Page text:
From Suphanit Piyapromdee:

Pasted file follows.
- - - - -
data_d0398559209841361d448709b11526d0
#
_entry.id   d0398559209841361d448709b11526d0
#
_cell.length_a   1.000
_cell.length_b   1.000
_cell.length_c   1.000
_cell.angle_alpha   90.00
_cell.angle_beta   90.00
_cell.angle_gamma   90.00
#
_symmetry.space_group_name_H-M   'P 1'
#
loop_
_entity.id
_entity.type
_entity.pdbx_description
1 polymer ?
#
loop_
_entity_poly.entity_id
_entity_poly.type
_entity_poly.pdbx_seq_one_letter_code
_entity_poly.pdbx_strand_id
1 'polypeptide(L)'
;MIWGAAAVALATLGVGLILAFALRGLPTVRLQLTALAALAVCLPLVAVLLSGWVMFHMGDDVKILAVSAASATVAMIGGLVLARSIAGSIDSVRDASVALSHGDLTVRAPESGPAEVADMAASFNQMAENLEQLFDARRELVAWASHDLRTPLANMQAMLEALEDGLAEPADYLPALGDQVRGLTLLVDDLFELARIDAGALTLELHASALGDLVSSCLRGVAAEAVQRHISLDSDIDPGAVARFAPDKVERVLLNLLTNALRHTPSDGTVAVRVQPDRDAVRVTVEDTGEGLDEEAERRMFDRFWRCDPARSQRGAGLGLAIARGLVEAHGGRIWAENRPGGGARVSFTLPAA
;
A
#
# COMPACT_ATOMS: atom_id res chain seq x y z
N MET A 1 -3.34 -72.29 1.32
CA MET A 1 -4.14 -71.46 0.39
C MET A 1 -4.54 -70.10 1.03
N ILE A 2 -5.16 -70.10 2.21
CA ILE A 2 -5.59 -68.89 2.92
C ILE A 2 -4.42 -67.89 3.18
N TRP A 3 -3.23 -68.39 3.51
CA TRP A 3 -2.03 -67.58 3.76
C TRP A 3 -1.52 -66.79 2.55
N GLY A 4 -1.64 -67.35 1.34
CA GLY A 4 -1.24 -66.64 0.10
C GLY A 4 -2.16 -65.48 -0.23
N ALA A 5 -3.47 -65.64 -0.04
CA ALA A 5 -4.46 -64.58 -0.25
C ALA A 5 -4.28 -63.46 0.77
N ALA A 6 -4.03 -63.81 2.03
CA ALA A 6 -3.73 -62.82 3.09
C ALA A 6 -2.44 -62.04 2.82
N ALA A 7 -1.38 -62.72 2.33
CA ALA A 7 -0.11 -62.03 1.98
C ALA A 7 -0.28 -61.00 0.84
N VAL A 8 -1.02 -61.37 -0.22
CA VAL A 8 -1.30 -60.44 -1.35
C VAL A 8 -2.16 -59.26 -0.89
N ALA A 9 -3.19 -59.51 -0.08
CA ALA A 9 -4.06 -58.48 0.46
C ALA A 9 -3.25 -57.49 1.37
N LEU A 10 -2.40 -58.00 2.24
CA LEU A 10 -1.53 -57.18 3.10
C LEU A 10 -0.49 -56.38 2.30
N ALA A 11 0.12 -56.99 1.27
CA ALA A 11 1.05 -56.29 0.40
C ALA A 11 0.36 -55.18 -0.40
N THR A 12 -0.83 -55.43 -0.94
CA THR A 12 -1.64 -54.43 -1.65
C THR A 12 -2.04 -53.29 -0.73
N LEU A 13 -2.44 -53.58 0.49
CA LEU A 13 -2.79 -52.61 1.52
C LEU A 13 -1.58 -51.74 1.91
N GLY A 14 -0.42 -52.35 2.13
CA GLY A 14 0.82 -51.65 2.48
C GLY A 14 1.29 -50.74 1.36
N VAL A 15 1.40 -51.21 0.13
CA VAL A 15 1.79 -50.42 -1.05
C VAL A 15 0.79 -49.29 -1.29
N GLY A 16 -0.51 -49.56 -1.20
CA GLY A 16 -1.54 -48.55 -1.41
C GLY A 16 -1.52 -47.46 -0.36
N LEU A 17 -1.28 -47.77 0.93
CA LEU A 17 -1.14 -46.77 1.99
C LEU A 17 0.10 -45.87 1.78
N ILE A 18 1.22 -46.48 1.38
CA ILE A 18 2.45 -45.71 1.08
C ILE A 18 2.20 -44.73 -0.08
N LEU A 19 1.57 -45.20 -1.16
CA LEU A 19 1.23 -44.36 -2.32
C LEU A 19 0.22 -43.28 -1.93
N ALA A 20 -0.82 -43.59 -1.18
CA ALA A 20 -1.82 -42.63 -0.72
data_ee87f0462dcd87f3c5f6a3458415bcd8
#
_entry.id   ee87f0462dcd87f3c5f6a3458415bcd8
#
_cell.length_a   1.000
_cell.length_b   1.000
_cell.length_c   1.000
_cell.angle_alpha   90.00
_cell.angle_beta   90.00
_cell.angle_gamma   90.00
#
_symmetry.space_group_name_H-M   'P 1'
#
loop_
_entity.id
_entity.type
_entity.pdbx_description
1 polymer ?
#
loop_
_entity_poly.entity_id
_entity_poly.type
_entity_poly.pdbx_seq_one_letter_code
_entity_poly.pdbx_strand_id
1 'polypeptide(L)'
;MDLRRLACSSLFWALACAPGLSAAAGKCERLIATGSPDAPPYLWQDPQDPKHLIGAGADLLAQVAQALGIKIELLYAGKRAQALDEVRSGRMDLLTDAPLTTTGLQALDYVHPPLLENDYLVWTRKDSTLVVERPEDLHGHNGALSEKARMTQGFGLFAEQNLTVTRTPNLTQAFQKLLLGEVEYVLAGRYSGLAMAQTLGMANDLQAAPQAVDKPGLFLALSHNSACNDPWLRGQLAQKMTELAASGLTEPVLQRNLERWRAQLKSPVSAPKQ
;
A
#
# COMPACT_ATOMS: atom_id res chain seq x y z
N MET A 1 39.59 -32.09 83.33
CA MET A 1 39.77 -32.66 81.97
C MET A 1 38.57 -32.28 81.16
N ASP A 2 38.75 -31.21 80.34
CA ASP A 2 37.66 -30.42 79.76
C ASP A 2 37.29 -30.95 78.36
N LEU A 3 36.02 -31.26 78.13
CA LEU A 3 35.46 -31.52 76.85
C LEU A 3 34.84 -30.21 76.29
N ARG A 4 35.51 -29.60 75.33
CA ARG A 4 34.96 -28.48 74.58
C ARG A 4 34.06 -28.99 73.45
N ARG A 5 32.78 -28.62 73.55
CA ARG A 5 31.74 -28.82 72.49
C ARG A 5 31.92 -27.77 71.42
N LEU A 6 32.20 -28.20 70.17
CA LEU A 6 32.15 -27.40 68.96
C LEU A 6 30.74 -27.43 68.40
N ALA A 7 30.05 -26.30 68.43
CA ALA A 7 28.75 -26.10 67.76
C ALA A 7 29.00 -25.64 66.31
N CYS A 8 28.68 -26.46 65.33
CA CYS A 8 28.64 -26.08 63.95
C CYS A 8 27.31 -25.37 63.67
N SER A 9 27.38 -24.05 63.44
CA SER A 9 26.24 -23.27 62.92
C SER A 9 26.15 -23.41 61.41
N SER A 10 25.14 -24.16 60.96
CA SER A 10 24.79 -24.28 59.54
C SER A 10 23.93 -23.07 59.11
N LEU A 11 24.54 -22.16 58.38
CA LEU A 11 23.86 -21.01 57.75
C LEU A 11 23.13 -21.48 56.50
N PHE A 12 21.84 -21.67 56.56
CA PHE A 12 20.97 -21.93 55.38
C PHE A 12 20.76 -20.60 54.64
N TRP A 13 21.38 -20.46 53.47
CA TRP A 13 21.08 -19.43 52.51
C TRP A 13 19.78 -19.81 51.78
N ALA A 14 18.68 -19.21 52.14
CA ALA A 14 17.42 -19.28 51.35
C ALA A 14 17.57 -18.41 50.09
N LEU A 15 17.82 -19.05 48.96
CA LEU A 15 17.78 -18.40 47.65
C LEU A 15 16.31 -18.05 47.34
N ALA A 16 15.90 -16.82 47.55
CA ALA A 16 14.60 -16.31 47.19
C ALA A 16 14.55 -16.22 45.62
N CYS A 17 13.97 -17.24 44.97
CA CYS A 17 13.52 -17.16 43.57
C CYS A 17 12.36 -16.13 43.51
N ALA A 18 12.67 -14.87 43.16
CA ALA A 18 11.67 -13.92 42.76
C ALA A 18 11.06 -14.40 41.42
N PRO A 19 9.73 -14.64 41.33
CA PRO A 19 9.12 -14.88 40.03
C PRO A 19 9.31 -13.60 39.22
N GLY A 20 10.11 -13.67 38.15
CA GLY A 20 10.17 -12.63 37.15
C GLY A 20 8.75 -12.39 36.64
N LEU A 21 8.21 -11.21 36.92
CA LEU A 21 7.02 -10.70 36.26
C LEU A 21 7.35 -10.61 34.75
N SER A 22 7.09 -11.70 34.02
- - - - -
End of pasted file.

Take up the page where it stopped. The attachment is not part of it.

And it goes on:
Over the past few decades, the number of immigrants entering the U.S. has increased substantially. The local impacts of immigration may differ from national impacts since some cities attract more immigrants. Even within a city, workers may be affected differently depending on the substitutability of their labor with that of the new arrivals as well as their abilities to move. This paper studies the impact of immigration on wages, internal migration and welfare. I develop and estimate an equilibrium model where labor differs by skill level, gender, experience and nativity. Workers are also heterogeneous in city preferences and place attachments. Cities vary in productivity levels, housing prices and local amenities. The results indicate that a 30 percent increase in the stock of immigrants has a small impact on the wages and welfare of natives. If workers are constrained to remain in their original locations, the initial wage impacts on previous immigrants are negative and much more severe in the popular destina- tions for new immigrants. When workers migrate in response to the immigration, the negative wage and welfare impacts in most locations are diffused. However, the negative impacts on the wages of low skill workers in some locations intensify. This is because low skill workers have stronger attachments to places, and hence are less mobile relative to high skill workers. The extent to which the migration responses reduce the adverse wage impacts depends on a city’s labor composition. The model is also used to assess changes in the skill mix of immigrants and a location-specific immigration policy.